The election of the next president is not yet a done deal. Electors of conscience can still do the right thing for the good of the country. Presidential electors have the legal right and a constitutional duty to vote their conscience. I believe electors should unify behind a Republican alternative, an honorable and qualified man or woman such as Gov. John Kasich of Ohio. I pray my fellow electors will do their job and join with me in discovering who that person should be.

Fifteen years ago, I swore an oath to defend my country and Constitution against all enemies, foreign and domestic. On Dec. 19, I will do it again.

 
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Posted by on December 6, 2016 in Second American Revolution

 

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Hamilton Electors Push Back Against the Chumph

And here you thought the Chumph’s problem was only with the play!

A group of electors is finding it increasingly hard to vote for the Chump, pushing back against his gross incompetence, arrogance, and dangerous ego. They hope to influence enough electors to overturn the “election”.

Image result for no trump

Colorado electors plan to challenge state law in bid to derail Donald Trump’s victory

Four of Colorado’s nine Electoral College electors plan to challenge a state law that would prevent a long-shot bid to keep President-elect Donald Trump out of the White House.

Robert Nemanich, of Colorado Springs, said Saturday he and three other electors intend to sue Colorado’s governor, attorney general, secretary of state and state Democratic Party chairman claiming state law requiring electors to vote for the presidential and vice presidential candidates “who received the highest number of votes at the preceding general election in this state,” is unconstitutional.

Democratic candidate Hillary Clinton won Colorado – and the popular vote nationwide – but lost the election to Trump, who captured the needed Electoral College votes to win the presidency.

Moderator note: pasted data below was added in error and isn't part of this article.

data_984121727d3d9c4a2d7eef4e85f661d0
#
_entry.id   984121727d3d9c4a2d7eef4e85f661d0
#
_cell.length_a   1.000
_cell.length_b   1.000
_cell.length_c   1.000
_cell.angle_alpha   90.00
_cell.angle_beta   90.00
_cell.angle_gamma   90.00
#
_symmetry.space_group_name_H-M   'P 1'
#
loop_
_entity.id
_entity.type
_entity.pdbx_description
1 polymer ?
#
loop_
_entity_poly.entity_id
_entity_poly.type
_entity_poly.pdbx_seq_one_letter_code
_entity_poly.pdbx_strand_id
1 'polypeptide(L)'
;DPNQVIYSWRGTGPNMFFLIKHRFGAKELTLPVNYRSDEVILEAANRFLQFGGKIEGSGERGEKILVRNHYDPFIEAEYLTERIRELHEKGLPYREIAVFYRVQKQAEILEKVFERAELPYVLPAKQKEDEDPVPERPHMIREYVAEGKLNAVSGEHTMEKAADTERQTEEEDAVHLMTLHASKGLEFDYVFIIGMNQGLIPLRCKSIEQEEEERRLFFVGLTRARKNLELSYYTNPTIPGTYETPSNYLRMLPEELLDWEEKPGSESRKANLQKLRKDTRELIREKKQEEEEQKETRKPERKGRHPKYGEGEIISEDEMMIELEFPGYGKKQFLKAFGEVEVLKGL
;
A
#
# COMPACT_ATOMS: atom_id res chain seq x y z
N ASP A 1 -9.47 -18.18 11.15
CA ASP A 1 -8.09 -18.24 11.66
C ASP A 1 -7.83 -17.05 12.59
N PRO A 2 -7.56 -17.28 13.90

The four electors hope that if the law is struck down, Colorado’s electors can join forces with other Democrats pledged to Clinton and disaffected Republicans pledged to Trump to find an alternative Republican acceptable to both sides, Nemanich said.

“There are Republicans and Democrats now willing to look for a solution to Donald Trump (being elected).” he said. “The linchpin comes down to whether there are enough Republicans to join.”

Eight of Colorado’s nine electors have voiced support for the lawsuit, which Nemanich said would be filed Monday.

The plan would require that 270 electors agree to vote for a presidential candidate that was not on the ballot.

If electors pick the candidate they’ve pledged to pick, as they’ve done in past elections, Trump would win the presidency by 37 votes. Because Colorado residents elected Clinton, all of the state’s nine votes would go to the Democratic presidential candidate.

Along with another four electors from Washington trying to stop Trump’s election, Nemanich and the three other electors named as plaintiffs in the suit – former Democratic state Rep. Polly Baca of Denver, Michael Baca of Denver, and Jerad Sutton of Greeley – have been nicknamed the Hamilton Electors after United States Founding Father Alexander Hamilton. In an installment of the well-known Federalist Papers essay series, Hamilton argued that the Electoral College is meant to serve as a safeguard against electing a candidate who may not be qualified to be president.

“Donald Trump is unfit, immoral and unethical to be the president of the United States,” Nemanich said, later adding that voiding his presidency is about “what’s best for the country.”

Nemanich said former Republican presidential nominees Mitt Romney and John McCain have been considered as possible alternatives because they had already been vetted during their respective 2012 and 2008 presidential runs.

The plan would “ideally” involve electing a Democratic vice president, Nemanich said. A president and vice president from opposing political parties have not been elected in more than 200 years.

It’s just one more unconventional part of the Hamilton Electors’ plan, which could lead to dissatisfaction among American voters if it works, he said.

“There’s no precedent for this,” Nemanich said. “If we’re successful, there’s going to be unrest.”

 
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Posted by on December 4, 2016 in Second American Revolution